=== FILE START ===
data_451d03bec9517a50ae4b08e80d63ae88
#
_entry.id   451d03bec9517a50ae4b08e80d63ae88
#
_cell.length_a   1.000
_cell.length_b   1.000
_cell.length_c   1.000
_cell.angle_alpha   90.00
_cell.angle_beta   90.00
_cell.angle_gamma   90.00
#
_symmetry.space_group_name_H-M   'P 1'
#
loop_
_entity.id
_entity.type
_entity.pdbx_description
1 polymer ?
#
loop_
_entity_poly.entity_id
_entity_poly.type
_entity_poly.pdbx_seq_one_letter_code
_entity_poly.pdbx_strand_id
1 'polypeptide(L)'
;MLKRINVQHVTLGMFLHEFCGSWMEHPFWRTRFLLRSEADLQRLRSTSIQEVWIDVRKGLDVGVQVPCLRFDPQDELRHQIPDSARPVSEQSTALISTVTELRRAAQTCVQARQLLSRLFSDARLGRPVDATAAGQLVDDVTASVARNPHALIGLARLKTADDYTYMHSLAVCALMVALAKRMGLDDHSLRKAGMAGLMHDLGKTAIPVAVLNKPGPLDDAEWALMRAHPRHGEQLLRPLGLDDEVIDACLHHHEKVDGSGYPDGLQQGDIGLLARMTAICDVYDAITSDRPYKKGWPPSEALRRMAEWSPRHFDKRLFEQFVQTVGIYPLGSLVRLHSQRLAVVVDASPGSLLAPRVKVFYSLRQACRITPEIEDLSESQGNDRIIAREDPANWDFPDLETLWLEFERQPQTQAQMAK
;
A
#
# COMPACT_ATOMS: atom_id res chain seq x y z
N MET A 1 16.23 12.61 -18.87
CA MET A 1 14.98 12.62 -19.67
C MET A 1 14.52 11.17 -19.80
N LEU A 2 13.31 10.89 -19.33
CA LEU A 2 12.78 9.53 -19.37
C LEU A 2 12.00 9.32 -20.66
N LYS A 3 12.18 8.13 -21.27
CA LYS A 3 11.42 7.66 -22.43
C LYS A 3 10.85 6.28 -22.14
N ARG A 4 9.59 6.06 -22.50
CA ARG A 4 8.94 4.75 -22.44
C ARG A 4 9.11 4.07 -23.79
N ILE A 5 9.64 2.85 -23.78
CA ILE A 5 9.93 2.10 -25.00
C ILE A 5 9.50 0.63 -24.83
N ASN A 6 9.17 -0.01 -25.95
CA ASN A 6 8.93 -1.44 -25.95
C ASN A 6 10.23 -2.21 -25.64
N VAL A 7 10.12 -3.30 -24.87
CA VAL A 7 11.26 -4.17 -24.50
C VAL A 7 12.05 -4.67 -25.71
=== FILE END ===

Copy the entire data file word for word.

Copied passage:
data_451d03bec9517a50ae4b08e80d63ae88
#
_entry.id   451d03bec9517a50ae4b08e80d63ae88
#
_cell.length_a   1.000
_cell.length_b   1.000
_cell.length_c   1.000
_cell.angle_alpha   90.00
_cell.angle_beta   90.00
_cell.angle_gamma   90.00
#
_symmetry.space_group_name_H-M   'P 1'
#
loop_
_entity.id
_entity.type
_entity.pdbx_description
1 polymer ?
#
loop_
_entity_poly.entity_id
_entity_poly.type
_entity_poly.pdbx_seq_one_letter_code
_entity_poly.pdbx_strand_id
1 'polypeptide(L)'
;MLKRINVQHVTLGMFLHEFCGSWMEHPFWRTRFLLRSEADLQRLRSTSIQEVWIDVRKGLDVGVQVPCLRFDPQDELRHQIPDSARPVSEQSTALISTVTELRRAAQTCVQARQLLSRLFSDARLGRPVDATAAGQLVDDVTASVARNPHALIGLARLKTADDYTYMHSLAVCALMVALAKRMGLDDHSLRKAGMAGLMHDLGKTAIPVAVLNKPGPLDDAEWALMRAHPRHGEQLLRPLGLDDEVIDACLHHHEKVDGSGYPDGLQQGDIGLLARMTAICDVYDAITSDRPYKKGWPPSEALRRMAEWSPRHFDKRLFEQFVQTVGIYPLGSLVRLHSQRLAVVVDASPGSLLAPRVKVFYSLRQACRITPEIEDLSESQGNDRIIAREDPANWDFPDLETLWLEFERQPQTQAQMAK
;
A
#
# COMPACT_ATOMS: atom_id res chain seq x y z
N MET A 1 16.23 12.61 -18.87
CA MET A 1 14.98 12.62 -19.67
C MET A 1 14.52 11.17 -19.80
N LEU A 2 13.31 10.89 -19.33
CA LEU A 2 12.78 9.53 -19.37
C LEU A 2 12.00 9.32 -20.66
N LYS A 3 12.18 8.13 -21.27
CA LYS A 3 11.42 7.66 -22.43
C LYS A 3 10.85 6.28 -22.14
N ARG A 4 9.59 6.06 -22.50
CA ARG A 4 8.94 4.75 -22.44
C ARG A 4 9.11 4.07 -23.79
N ILE A 5 9.64 2.85 -23.78
CA ILE A 5 9.93 2.10 -25.00
C ILE A 5 9.50 0.63 -24.83
N ASN A 6 9.17 -0.01 -25.95
CA ASN A 6 8.93 -1.44 -25.95
C ASN A 6 10.23 -2.21 -25.64
N VAL A 7 10.12 -3.30 -24.87
CA VAL A 7 11.26 -4.17 -24.50
C VAL A 7 12.05 -4.67 -25.71